Wednesday, April 13, 2005

Teaching Science and Sex Ed in Egypt, Part 1

Although I wanted to confine this website to language oriented posts, I think I'll cast the net a bit broader to include education issues - like my beloved guru the Underground Grammarian (Yes, she CAN be taught how to do god-damned links) who is online thanks to Mark Alexander of WitNit, and describe to all the religious people in the US what an education looks like in a country with a national religion. Let me preface this by saying I myself am a practitioner of this particular national religion, so that people don't think I am out to get it as a religion. What I am out to get is the infiltration of education with religion.

Not everyone agrees on why we send our kids to school. I had well-educated middle-class parents who taught me that I was there to learn stuff and become a mature, responsible grown-up capable of thinking, and therefore open to learning more and more on my own once I left school and started to work, have a family, etc. But the people who run the education system seem not to share that view. I (like the UG, god bless him, if that's what he wants) believe that they would like to mold kids to have certain opinions, rather than to think for themselves. Unfortunately, the main debates in the US are not so much what is the point of education, but which cookie cutter we want to use on the poor kids. Thinking is not in the equation. Either we want them to believe X, or Y. But religion is about belief and I think education should not be; it should be about thinking.

Now I hear that people in the US are demanding to bring religious beliefs into science masquerading as theory. They also want to teach kids about avoiding sexual diseases simply by telling them not to have sex. I wonder if they still teach sex ed at all in the US (they did, in embarrassing detail, when I was in public school in the 80s).

Well, I advise those people to come here and look at the textbooks my kids have. They go to a school in Egypt. There's a national religion here, Islam. There are other religions here too. There are hardly any non-believers.

There are several different subjects that use religious material as a source, mostly Quranic verses and "Hadith" (reports on stuff the Prophet of Islam, Mohamed, peace be upon him, supposedly said). I must mention that these are all government issued and approved textbooks. The Egyptian educational system is completely centralized and all kids in the nation have the same textbooks for the basic courses. Among those subjects:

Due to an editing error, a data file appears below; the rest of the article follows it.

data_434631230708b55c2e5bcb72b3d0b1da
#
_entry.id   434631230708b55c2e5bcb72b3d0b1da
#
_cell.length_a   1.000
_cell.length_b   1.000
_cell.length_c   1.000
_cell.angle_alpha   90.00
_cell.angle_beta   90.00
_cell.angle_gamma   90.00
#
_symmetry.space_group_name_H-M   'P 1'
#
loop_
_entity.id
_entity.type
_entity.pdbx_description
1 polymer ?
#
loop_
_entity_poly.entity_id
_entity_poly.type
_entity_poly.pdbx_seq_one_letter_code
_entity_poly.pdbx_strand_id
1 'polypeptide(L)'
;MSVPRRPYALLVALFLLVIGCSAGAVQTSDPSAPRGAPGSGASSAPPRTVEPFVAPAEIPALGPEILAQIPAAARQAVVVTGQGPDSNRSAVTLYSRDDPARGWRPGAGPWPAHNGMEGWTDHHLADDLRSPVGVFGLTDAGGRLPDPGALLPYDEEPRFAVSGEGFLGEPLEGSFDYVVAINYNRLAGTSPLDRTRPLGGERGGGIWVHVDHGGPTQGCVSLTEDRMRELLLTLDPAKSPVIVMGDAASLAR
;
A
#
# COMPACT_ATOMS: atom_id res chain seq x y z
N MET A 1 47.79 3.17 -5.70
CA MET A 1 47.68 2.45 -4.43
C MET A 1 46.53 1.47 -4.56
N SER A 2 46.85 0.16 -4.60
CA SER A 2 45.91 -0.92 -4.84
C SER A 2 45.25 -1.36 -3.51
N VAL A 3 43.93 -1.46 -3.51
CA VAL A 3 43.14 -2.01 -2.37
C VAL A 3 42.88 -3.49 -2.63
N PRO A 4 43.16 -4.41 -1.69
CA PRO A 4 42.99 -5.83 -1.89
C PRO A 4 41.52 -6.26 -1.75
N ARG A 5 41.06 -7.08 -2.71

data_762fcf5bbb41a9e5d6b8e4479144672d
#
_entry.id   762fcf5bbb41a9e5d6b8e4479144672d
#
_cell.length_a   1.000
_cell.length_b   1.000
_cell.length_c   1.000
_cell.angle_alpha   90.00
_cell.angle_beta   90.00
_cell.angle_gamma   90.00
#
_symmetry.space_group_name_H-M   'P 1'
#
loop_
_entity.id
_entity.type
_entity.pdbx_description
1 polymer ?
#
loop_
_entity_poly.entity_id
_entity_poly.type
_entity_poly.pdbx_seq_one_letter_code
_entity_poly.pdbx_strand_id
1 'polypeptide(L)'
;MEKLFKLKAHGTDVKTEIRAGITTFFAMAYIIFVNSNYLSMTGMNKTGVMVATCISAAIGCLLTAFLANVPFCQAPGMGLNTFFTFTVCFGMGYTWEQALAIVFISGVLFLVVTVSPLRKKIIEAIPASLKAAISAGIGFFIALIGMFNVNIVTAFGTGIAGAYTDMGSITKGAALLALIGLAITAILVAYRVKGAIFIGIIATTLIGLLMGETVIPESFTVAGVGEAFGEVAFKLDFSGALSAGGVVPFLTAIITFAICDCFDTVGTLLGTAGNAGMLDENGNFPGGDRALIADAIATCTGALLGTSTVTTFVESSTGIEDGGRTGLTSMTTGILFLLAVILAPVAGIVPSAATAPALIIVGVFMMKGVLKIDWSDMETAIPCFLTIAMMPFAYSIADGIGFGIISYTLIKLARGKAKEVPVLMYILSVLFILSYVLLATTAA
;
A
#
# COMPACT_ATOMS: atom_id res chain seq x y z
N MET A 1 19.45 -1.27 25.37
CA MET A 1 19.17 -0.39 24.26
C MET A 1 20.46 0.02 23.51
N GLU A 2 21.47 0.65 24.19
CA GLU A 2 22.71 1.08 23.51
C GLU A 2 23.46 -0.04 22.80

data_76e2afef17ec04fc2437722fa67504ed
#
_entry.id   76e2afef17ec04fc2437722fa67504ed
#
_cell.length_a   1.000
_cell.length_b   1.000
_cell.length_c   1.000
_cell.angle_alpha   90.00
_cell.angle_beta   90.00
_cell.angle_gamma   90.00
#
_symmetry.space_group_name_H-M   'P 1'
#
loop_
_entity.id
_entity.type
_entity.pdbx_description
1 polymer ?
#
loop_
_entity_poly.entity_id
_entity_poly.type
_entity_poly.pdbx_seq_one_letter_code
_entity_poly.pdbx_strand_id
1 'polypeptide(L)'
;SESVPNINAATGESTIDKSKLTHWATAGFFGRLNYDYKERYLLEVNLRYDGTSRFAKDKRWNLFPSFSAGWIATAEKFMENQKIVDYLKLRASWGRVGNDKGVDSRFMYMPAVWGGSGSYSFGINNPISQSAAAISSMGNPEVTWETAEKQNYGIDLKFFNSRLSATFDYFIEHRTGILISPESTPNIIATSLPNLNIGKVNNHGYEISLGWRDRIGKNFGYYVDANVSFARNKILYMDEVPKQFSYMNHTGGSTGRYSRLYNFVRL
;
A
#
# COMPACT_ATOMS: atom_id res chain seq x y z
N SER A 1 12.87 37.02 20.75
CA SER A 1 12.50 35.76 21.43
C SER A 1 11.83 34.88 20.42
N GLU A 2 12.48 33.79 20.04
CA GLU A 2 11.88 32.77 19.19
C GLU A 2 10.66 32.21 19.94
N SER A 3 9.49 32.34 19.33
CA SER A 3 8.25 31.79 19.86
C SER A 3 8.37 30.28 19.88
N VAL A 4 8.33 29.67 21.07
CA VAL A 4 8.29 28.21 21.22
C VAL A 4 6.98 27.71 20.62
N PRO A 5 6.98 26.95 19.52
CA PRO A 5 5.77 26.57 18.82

* Arabic (the verses and hadith are used as texts, which must be memorized and deconstructed according to their use of metaphor, simile, other rhetorical forms in Arabic, grammar, and everything else)
* Social studies (particularly the section of Egyptian history having to do with the Islamic period, also it is the use of verses and hadith)
* Religion class (yes, religion is a separate course of its own in spite of already being inside of all the other courses)
* Science (more on this below)
* Math (the ratio sections in 5th and 4th grades use Islamic inheritence laws to teach kids how to use the ratio concepts)

The only subjects where I have not noticed religion being used as an example are the English and French language government issued textbooks. And I have probably just not looked closely enough.

If you are Western and reading this, you may wonder "Science? How?" And well may you ask.

The first time I noticed the religious stuff in the science text was when my older kid was in 5th grade. There was a section in the book about the Earth and the solar system. It mentioned a verse from the Quran "and we brought forth from the water everything". It was highlighted in a little blue box.

Well, I thought that was relatively innocuous. And as the years went by I saw other relatively harmless insertions like that. It seemed to me that Muslims tend to take the reverse approach of Christians to the challenge posed by science. They tend to go back and radically re-interpret their verses to match scientific discoveries, rather than contradict those discoveries. They are quite good at it, actually. To Muslims, it seems quite natural that science should have been foreseen in the Quran, given that it is the Word of God, so you can always find a verse that says something that might have connotations of some recent discovery. There is an entire book on this called "The Quran and Science" for people interested in how they do this.

But yesterday, I was talking to my son about his studying for a science exam, and he mentioned he was taking the reproductive system and what passes for sex ed in Egypt, which made me kind of interested to see how they handle the topic. And boy was I shocked.

Check this space tomorrow for the rest of the story.

No comments: